Superior Court of Cowlitz County. Superior Court Docket No. 94-2-01559-2. Date Filed In Superior Court: April 10, 1995. Superior Court Judge Signing: Randolph Furman.
Petition for Review Denied February 4, 1997,
Written By: Armstrong, J., Concurred IN By: Houghton, A.c.j., Bridgewater, J.
The opinion of the court was delivered by: Armstrong
ARMSTRONG, J. -- In July 1993, 16-year-old Jessica Boyd was injured while a passenger on a three-wheeled all-terrain vehicle (ATV) driven by a friend. Because the friend was uninsured, Boyd sought benefits from State Farm under the underinsured motorist (UIM) provisions of her parents' (the Gateses) policy. The UIM section of that policy excludes from coverage motorcycles and motor driven cycles. In this case, we are asked to decide whether this exclusion extends to ATVs such as the one Boyd was riding. Holding that such an ATV is a motorcycle or motor driven cycle, we affirm the trial court's summary judgment in favor of State Farm.
The UIM section of State Farm's policy provides the following coverage: "We will pay damages for bodily injury an insured is legally entitled to collect from the owner or driver of an underinsured motor vehicle." (emphasis in original). But the UIM provisions contain the following exclusion:
1. FOR BODILY INJURY TO AN INSURED OR PROPERTY DAMAGE WHILE AN INSURED IS OPERATING OR OCCUPYING:
a. A MOTORCYCLE OR A MOTOR DRIVEN CYCLE; . . . .
(emphasis in original). State Farm contends, and the trial court found, that this exclusion bars coverage for Boyd's injuries.
In reviewing a grant of summary judgment, we engage in the same inquiry as the trial court. McGreevy v. Oregon Mutual Ins. Co., 74 Wash. App. 858, 863, 876 P.2d 463 (1994), aff'd, 128 Wash. 2d 26, 904 P.2d 731 (1995). Summary judgment is appropriate only when no genuine issue exists as to any material fact and the moving party is entitled to judgment as a matter of law. McGreevy, 74 Wash. App. at 863. We consider the evidence in the light most favorable to the nonmoving party. McGreevy, 74 Wash. App. at 863.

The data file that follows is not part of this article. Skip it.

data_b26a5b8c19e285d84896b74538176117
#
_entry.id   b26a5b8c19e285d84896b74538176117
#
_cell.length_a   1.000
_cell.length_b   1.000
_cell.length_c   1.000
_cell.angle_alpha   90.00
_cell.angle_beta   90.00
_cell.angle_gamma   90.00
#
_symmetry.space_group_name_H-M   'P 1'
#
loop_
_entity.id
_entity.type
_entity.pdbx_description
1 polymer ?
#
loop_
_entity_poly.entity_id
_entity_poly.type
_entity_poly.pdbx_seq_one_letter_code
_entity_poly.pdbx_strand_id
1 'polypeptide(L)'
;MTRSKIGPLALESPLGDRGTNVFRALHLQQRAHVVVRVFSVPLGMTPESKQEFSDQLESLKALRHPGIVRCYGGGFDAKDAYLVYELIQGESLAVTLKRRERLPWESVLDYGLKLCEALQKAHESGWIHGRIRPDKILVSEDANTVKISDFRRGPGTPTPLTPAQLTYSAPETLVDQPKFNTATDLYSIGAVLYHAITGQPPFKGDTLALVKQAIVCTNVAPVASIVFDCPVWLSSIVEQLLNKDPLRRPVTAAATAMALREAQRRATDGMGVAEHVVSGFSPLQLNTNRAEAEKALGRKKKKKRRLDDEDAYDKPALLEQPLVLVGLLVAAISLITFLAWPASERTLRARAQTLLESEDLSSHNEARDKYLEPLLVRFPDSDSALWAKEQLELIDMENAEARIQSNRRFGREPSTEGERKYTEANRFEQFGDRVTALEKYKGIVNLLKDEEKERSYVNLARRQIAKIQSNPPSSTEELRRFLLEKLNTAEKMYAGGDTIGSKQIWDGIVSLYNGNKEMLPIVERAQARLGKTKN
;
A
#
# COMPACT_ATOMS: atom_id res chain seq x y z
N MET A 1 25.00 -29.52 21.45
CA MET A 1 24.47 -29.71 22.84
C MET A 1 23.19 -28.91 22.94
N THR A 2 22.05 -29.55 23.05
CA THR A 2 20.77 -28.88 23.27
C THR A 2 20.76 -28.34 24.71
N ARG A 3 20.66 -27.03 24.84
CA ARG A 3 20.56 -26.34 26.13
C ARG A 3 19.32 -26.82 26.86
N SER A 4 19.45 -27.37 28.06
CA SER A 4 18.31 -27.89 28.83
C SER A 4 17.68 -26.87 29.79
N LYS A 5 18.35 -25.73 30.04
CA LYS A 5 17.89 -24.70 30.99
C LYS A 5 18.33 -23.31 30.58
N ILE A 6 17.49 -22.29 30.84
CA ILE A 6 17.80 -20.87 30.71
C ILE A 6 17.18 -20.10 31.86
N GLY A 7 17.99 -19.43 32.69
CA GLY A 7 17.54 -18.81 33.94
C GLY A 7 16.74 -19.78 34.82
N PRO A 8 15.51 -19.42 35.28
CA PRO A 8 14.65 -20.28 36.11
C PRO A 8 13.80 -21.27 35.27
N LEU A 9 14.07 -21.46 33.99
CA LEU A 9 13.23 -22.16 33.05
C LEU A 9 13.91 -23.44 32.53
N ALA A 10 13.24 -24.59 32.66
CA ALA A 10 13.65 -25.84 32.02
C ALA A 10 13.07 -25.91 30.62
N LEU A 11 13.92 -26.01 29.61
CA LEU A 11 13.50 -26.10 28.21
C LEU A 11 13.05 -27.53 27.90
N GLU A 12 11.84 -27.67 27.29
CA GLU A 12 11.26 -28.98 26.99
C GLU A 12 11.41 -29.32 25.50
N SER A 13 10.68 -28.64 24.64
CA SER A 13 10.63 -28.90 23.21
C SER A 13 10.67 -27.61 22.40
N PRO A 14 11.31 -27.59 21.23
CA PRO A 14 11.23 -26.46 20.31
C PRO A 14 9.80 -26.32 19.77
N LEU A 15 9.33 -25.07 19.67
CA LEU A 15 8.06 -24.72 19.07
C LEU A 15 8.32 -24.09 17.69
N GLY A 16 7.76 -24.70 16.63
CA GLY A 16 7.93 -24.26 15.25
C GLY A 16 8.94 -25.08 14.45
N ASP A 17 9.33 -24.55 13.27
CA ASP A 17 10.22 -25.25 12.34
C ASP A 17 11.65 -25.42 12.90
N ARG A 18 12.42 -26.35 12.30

Nowhere does State Farm's policy define "motorcycle" or "motor driven cycle." The UIM section does not define "motor vehicle," other than to state that it is a "land motor vehicle." A separate section of the policy, covering First Party Benefits, defines "motor vehicle" as "a self-propelled vehicle with more than three wheels operated or designed to be operated upon public highways." But because this definition is not in the UIM section, it provides no guidance in determining whether the motorcycle exclusion encompasses ATVs.
Thus, we first consider the policy behind the UIM statute, as well as rules of construction. The UIM statute, which requires that insurance policies provide UIM coverage, embodies Washington's "strong policy . . . of protecting its citizenry from financially irresponsible motorists." Clayton v. Grange Ins. Ass'n, 74 Wash. App. 875, 877, 875 P.2d 1246 (1994), review denied, 125 Wash. 2d 1018, 890 P.2d 19 (1995); RCW 48.22.030. To further this policy, courts construe the statute liberally. Clayton, 74 Wash. App. at 877; Clements v. Travelers Indem. Co., 121 Wash. 2d 243, 251-52, 850 P.2d 1298 (1993). In addition, "exclusionary clauses are to be strictly construed against the insurer and are to be interpreted in accordance with the way they would be understood by the average person buying insurance." McGreevy, 74 Wash. App. at 864-65.
In light of these principles, we next consider Boyd's arguments that the motorcycle exclusion does not apply to ATVs. First, she argues that the policy language unlawfully restricts coverage by referring to "land motor vehicle," while the UIM statute refers only to "motor vehicle." This argument is without merit. A "motor vehicle" for purposes of the statute has already been determined to be a "land" vehicle (that is, aircraft are excluded). See Sperry v. Maki, 48 Wash. App. 599, 602, 740 P.2d 342, review denied, 109 Wash. 2d 1014 (1987). At any rate, this deviation from the statutory language does not help Boyd; the question of coverage turns on the meaning of the language excluding motorcycles and motor driven cycles, not the meaning of "land motor vehicle." Second, Boyd contends that the ordinary meaning of the terms "motorcycle" and "motor driven cycle" does not include an ATV. In the alternative, she argues that the policy language is ambiguous and must be construed against State Farm. A provision in an insurance policy is ambiguous "when it is fairly susceptible to two different interpretations, both of which are reasonable." McDonald v. State Farm Fire and Cas. Co., 119 Wash. 2d 724, 733, 837 P.2d 1000 (1992). We consider these related arguments together.
In seeking out the ordinary meaning of these terms, we look to other definitions, usage, and interpretations for guidance. RCW 46.04.330 defines "motorcycle" as "a motor vehicle designed to travel on not more than three wheels in contact with the ground, on which the driver rides astride the motor unit or power train and is designed to be steered with a handle bar." Similarly, WAC 352-32-010 defines motorcycle as "every motor vehicle having a saddle for the use of the rider and designed to travel on not more than three wheels in contact with the ground." But statutory definitions are not controlling here because cases construing the UIM statute have rejected the rigid application of Title 46 definitions to ...